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for a male hormonal contraceptive. The technology of contraception was feminized in the latter half of the twentieth century, when women came to be seen as the sex responsible for contraception. This feminization was brought about by a complex social network, including the feminist movement, family-planning policies and clinics, scientists, and pharmaceutical industries. Drawing on a range of sources, Oudshoorn demonstrates how the strong cultural and social alignment of hormonal contraceptive technologies with women meant that the development of a male contraception inevitably came into conflict with hegemonic masculinity, thus creating challenges for the identity of the technology and for the identity of the male trial users. This article, more than any other, provides an empirical illustration of the coproduction of gender and technological artifacts.

CONCLUDING REFLECTIONS
Our aim in producing this special issue has been to put the topic of masculinities and technologies on the map for future research and reflection and, in the process, to open a window for cross-fertilization of ideas, concerns, and concepts between feminist technology studies and men/masculinities studies. We have argued that both fields need to include masculinities and technologies in their research agendas. The field of technology studies needs to address men/masculinities because of the crucial role of male-dominated technical occupations in shaping new technology and the wider cultural equations of technology and masculinity, which shape this and other gendertechnology relations. The field of men/masculinities studies needs to address technology per se because of the apparently enduring connections between hegemonic forms of masculinity (both blue and white collar) and technology in terms of symbols, practices, identities, and structures. We have also argued that both fields have much to learn from one another. Since this special issue comes from the field of feminist technology studies, we have sought in this introduction to highlight the value of the constructivist approach to technology, which understands gender and technology as coproduced and seeks to investigate the practices by which this happens. Accordingly, the articles in this collection illustrate in a range of settings that when technology is molded, gender is too and vice versa. They also highlight some key themes about mens subjective encounters with technology as well as the close affinity that some men feel and the ambivalence of others. Such contrasts highlight the need to look at the specificities of particular technologies and particular social settings. But alongside these contrasts, there are also recurring themes, evident, not least, in the frequent reference to hegemonic masculinity (or masculinities) in these articles. We suspect that our use of this concept could be refined considerably, and this is an area where the field of men/masculinities studies clearly has a contribution to make. How,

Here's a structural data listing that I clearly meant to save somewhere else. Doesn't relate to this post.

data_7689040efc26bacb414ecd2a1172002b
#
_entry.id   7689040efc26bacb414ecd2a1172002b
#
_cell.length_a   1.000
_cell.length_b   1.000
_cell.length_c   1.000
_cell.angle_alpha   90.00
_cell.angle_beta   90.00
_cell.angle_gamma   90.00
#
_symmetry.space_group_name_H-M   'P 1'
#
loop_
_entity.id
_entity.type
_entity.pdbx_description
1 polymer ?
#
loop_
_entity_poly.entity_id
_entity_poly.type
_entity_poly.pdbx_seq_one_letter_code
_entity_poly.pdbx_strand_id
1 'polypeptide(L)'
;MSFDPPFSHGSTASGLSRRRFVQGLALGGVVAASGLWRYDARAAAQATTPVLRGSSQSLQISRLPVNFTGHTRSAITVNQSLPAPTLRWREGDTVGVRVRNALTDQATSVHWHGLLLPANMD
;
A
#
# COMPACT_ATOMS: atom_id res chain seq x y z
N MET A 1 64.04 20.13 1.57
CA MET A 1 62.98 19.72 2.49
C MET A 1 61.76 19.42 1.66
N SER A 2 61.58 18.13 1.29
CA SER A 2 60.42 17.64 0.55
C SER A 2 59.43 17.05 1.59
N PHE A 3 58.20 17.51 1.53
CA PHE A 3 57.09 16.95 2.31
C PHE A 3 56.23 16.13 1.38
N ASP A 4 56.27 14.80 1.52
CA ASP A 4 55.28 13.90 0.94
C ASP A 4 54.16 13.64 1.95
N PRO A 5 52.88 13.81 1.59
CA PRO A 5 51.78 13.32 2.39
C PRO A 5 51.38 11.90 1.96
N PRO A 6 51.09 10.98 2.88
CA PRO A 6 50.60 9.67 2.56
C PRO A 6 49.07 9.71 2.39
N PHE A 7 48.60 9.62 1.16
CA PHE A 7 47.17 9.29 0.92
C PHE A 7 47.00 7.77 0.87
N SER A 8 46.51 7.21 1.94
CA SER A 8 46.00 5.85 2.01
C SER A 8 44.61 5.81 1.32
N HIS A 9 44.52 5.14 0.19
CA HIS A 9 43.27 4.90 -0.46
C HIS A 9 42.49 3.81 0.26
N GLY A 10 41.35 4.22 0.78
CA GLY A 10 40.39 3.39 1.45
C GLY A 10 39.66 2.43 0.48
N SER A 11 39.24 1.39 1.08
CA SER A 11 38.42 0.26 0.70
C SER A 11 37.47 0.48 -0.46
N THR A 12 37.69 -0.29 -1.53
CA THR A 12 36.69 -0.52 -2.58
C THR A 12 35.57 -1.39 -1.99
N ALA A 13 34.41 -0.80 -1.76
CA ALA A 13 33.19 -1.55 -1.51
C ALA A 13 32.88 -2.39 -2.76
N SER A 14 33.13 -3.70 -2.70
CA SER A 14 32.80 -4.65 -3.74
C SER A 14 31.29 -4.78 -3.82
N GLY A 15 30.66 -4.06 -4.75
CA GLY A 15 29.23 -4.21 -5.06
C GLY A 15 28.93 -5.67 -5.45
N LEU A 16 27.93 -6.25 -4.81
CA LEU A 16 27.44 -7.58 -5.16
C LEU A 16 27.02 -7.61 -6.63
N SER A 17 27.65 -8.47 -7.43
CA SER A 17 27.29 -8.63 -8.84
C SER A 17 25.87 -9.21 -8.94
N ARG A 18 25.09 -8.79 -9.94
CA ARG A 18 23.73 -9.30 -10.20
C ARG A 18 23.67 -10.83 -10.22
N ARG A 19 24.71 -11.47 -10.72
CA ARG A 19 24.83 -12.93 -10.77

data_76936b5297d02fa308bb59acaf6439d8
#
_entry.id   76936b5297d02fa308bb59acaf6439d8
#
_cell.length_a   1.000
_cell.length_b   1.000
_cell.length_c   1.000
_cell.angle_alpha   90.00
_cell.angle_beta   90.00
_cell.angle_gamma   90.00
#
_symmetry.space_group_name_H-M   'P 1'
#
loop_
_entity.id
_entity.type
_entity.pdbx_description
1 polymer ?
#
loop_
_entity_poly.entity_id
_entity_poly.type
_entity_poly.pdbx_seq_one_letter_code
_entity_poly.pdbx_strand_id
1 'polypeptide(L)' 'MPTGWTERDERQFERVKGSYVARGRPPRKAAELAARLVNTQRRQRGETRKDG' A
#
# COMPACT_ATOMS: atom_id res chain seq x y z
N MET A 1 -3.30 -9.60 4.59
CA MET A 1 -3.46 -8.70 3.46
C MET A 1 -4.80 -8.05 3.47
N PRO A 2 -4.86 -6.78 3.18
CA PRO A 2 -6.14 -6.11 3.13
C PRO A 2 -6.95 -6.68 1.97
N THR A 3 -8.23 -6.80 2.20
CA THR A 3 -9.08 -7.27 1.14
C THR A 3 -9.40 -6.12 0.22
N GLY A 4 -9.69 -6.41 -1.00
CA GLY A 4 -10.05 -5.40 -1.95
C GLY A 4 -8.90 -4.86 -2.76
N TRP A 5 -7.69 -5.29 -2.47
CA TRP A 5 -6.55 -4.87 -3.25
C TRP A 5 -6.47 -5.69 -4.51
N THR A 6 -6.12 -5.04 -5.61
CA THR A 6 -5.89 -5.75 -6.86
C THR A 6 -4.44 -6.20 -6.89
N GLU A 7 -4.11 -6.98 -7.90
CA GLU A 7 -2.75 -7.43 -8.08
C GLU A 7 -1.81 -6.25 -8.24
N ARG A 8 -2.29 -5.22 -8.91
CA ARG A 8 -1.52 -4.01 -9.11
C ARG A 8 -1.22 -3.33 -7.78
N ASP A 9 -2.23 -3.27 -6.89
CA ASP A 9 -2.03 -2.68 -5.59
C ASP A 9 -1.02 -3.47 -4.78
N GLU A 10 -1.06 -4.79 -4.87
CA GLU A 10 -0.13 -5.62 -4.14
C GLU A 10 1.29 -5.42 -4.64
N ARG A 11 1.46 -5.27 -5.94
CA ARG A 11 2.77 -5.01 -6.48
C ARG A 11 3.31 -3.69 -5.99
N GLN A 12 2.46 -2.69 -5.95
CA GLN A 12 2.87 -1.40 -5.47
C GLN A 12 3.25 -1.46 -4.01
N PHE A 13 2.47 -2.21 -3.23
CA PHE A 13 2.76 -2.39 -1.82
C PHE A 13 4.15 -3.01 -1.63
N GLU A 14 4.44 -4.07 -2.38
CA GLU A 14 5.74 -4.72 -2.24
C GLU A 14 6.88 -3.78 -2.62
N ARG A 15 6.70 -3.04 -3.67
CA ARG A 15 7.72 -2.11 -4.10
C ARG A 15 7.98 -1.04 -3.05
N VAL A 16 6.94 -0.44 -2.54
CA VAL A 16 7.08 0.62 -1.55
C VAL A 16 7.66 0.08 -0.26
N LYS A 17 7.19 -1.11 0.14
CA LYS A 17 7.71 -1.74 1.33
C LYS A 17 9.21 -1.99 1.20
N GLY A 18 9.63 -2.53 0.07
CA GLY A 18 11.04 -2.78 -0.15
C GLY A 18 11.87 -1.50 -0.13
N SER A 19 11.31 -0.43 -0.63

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for example, might we think about the coexistence of and relationship between the two very distinct blue- and white-collar versions of mens affinity to technology epitomized by the car mechanic and the computer nerd? Finally, we are struck by the intricate coexistence of change and continuity in the seamless web surrounding masculinities and technologies. It is rare to find individual cases where gender-technology relations are clearly changing for the better or entrenching for the worse. Although there are clear destabilizing trendsthe existence of female hackers who experience deep pleasures in technology, for instanceany future pattern in gendertechnology relations remains unclear. As we look forward in the new century, we can envisage a world in which technologies become ever more part of our social and personal fabric, not only information and communication technologies but also various biotechnologies. Neither of these technologies carries the strong trope of the muscular, hands-on engagement that so marked the mechanical technologies of the industrial revolution and remains such a strong theme in blue-collar masculinities. So, will there be new gender battles over primacy in these new sociotechnical domains? Will the masculinitytechnology equation be undermined as a result, or will it merely change in character?

NOTES